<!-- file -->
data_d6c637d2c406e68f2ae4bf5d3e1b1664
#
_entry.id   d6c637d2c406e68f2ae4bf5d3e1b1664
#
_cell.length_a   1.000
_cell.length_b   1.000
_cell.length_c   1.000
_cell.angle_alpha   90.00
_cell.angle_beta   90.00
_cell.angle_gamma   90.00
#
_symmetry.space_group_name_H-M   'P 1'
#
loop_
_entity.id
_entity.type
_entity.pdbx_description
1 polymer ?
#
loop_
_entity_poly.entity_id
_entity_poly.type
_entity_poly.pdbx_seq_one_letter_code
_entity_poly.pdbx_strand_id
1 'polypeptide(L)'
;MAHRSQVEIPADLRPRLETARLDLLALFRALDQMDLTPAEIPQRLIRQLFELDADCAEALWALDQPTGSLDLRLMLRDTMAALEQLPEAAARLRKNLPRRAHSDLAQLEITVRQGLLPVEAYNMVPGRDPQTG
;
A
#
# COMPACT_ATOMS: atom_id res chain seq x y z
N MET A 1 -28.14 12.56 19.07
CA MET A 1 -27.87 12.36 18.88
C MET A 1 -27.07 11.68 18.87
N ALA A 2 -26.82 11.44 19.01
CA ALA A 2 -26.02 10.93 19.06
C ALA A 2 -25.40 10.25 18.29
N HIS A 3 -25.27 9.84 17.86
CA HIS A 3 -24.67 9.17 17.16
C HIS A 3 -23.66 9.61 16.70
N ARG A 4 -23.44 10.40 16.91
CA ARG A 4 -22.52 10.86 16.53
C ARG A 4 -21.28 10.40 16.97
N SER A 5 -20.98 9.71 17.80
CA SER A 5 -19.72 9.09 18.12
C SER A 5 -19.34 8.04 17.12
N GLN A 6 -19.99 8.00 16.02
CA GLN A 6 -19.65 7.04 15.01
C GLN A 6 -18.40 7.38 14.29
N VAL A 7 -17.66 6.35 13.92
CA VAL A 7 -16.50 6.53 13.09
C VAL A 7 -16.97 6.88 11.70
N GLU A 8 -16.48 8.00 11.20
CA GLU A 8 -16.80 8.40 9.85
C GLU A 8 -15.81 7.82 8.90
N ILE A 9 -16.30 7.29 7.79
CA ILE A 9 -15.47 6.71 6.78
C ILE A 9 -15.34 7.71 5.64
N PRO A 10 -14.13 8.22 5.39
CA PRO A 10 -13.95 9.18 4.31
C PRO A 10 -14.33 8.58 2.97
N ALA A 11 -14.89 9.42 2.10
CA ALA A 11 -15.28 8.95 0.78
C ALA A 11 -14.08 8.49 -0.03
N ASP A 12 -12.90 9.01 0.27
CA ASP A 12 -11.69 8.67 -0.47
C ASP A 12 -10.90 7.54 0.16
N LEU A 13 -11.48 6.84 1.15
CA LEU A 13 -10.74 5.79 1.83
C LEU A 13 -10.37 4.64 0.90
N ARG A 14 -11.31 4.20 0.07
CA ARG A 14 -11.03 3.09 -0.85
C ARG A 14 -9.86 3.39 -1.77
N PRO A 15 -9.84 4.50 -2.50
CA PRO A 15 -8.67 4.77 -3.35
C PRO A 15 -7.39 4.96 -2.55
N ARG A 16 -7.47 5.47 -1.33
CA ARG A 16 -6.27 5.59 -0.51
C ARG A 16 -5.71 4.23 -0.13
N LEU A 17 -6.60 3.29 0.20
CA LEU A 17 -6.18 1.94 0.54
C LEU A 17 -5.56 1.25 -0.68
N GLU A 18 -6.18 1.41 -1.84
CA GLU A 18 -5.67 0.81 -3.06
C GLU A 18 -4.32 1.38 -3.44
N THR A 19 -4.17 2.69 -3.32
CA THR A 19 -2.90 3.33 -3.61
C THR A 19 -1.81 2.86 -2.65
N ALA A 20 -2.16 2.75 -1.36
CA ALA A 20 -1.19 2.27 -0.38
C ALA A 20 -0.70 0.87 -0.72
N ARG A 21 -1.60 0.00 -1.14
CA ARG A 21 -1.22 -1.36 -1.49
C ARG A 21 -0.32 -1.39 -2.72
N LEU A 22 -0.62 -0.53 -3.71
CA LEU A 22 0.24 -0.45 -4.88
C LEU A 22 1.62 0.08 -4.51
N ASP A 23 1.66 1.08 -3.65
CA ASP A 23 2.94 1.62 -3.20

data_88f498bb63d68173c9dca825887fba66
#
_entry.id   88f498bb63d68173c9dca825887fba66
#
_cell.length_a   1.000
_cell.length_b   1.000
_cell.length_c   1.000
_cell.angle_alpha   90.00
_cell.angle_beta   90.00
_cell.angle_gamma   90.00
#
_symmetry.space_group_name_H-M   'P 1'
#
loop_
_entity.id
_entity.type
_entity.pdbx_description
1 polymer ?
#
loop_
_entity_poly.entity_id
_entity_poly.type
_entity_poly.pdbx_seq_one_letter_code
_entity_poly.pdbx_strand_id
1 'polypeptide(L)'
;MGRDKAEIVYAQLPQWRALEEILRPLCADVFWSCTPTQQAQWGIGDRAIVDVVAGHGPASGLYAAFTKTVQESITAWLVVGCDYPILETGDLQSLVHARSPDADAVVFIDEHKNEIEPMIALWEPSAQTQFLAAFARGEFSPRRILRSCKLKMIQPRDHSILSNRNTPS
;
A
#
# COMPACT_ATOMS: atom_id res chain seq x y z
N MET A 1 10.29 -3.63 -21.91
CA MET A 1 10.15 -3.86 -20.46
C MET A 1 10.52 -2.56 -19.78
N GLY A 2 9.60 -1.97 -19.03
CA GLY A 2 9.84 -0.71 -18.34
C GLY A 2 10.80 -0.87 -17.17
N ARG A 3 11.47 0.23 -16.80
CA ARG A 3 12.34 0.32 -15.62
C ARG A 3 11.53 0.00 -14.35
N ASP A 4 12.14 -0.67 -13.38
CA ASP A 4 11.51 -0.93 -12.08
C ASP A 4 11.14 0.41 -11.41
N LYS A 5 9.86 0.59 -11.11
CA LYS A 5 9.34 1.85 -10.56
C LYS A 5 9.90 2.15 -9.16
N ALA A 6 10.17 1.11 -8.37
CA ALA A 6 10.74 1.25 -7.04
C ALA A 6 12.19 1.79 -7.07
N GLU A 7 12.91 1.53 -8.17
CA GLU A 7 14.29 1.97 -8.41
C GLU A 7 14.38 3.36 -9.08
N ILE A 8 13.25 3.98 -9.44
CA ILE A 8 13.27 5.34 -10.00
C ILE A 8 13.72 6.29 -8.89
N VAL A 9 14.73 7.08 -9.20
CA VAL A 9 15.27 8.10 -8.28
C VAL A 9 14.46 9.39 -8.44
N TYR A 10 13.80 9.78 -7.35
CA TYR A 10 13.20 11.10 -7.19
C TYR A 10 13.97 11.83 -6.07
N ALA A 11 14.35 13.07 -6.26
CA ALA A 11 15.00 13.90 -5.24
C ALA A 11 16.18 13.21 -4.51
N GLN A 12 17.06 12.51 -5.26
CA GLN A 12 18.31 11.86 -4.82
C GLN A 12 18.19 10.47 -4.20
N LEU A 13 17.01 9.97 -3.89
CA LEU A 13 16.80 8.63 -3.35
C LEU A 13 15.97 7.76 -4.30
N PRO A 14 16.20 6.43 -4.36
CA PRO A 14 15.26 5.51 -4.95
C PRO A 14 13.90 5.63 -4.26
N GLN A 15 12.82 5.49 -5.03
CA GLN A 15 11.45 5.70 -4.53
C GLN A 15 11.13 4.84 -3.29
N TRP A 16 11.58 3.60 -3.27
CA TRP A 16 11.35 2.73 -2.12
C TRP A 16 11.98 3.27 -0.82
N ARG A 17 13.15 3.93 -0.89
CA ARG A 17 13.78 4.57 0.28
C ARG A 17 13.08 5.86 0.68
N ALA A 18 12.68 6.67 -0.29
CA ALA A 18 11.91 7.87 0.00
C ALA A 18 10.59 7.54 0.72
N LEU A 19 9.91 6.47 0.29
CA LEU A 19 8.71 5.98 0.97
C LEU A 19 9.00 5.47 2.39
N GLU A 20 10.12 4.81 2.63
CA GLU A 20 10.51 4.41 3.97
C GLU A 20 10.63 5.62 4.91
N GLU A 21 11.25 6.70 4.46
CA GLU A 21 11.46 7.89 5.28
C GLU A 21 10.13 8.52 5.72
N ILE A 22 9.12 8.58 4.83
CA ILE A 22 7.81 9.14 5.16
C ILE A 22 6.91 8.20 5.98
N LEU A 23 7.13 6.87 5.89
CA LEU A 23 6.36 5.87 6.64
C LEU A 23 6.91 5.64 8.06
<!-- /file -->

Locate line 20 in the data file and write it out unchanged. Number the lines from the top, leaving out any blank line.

loop_